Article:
Someone should build a remote-control vibrator using the same tech.
Oct. 17th, 2009 05:09 pm (UTC)
Someone should build a remote-control vibrator using the same tech.

They'll make millions!
Feb. 27th, 2010 03:47 am (UTC)
By the way... that Star Wars "Force Trainer" (thing where you supposedly levitate a ping pong ball based on your brainwaves?) Turned out to be total bullshit.

I asked for one for xmas to play around with. Says right on the box that it is based on the shape of your brainwaves (specifically mentioning alpha, beta, delta, and theta). Tried it out, and after a couple hours was completely convinced it is a random number generator. Had 3 other people try it, all of us came to the same conclusion. They basically just lie about their product. Strangely, I searched the web and could not find anyone else with a blog that said this. If I wasn't more lazy, I would do a whole blog entry on it, although I'm not sure I want the traffic... would do it if I had a wordpress acct or something. Got a full refund, but still... would be nice if someone warned everyone else that it's fraud.
Feb. 27th, 2010 07:22 am (UTC)
Yeah, I plyed with a neurosky and came to the same conclusion. There were so many other confounding factors (eg muscle twitches, facial movements, talking, even heartbeats) that were much stronger than the brainwave signal.
Feb. 27th, 2010 04:20 pm (UTC)
For this one, even though the directions said "the more you relax the higher the ball will go" you could literally stand up, jump around like a monkey, gyrating in all directions yelling... and it would still have exactly the same behavior as if you were sitting down relaxed staring at it.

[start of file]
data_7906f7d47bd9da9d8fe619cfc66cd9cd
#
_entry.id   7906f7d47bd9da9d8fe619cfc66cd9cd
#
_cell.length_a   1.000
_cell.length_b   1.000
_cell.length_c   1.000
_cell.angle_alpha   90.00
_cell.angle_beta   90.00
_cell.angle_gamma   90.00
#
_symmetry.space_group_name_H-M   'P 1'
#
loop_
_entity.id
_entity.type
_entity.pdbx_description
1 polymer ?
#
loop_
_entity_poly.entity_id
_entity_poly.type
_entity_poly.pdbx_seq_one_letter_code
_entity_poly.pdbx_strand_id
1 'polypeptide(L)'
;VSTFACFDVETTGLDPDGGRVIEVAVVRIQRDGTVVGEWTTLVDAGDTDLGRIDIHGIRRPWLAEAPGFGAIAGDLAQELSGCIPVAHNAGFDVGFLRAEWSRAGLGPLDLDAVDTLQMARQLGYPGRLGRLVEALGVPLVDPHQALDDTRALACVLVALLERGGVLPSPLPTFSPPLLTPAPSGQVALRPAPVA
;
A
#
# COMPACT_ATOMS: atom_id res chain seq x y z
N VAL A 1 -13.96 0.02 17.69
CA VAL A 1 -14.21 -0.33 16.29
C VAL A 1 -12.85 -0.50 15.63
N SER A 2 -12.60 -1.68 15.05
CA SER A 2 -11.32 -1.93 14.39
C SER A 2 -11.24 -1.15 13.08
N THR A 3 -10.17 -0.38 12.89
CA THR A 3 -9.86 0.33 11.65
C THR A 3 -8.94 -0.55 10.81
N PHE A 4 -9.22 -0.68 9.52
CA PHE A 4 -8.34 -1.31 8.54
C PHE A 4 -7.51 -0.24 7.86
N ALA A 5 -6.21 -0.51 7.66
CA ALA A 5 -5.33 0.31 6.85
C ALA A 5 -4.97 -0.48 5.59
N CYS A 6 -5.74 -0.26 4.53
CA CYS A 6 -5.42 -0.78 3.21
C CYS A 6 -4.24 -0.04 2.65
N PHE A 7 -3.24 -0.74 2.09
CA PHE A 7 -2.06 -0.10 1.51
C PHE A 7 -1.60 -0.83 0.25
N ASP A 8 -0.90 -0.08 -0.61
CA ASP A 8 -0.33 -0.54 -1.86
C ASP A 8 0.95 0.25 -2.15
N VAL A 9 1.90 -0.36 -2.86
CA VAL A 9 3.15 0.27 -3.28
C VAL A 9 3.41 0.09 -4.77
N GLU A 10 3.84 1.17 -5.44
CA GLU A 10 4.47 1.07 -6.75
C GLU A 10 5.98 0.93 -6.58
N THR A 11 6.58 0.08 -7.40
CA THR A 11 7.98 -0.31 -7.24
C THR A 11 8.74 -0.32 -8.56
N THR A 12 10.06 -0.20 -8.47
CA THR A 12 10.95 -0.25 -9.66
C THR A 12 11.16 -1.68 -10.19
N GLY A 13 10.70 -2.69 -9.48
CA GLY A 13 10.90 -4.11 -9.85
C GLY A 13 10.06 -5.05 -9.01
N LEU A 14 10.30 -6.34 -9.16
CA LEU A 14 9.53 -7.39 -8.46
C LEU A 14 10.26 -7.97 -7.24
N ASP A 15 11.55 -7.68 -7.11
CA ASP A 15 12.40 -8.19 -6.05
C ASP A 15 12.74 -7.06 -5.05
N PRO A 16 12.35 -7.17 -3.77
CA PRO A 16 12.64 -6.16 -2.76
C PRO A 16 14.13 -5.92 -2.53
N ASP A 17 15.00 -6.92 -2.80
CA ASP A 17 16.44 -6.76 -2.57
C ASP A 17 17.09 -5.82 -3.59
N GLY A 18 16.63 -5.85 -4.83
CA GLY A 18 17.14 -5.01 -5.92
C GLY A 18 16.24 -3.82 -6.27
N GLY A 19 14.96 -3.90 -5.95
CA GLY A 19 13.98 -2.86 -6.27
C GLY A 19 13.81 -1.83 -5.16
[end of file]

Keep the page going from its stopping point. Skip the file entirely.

The only cause and effect relationship we found at all was that it could detect whether you had it on your head or not. So maybe it looks to see if there is any brain activity going on, and if it is it goes into its preset patterns, and if not, it doesn't. And I do believe their preset patterns is based on some kind of pseudo-random number generator. My sister even thinks it's the same pattern every time you turn it on, although I am not sure of that. Basically, it will start to rise up slowly but surely, then hover for a while, then slowly go back down... all very smoothly, as if you are concentrating and making something happen. Except that it's independent of anything you do.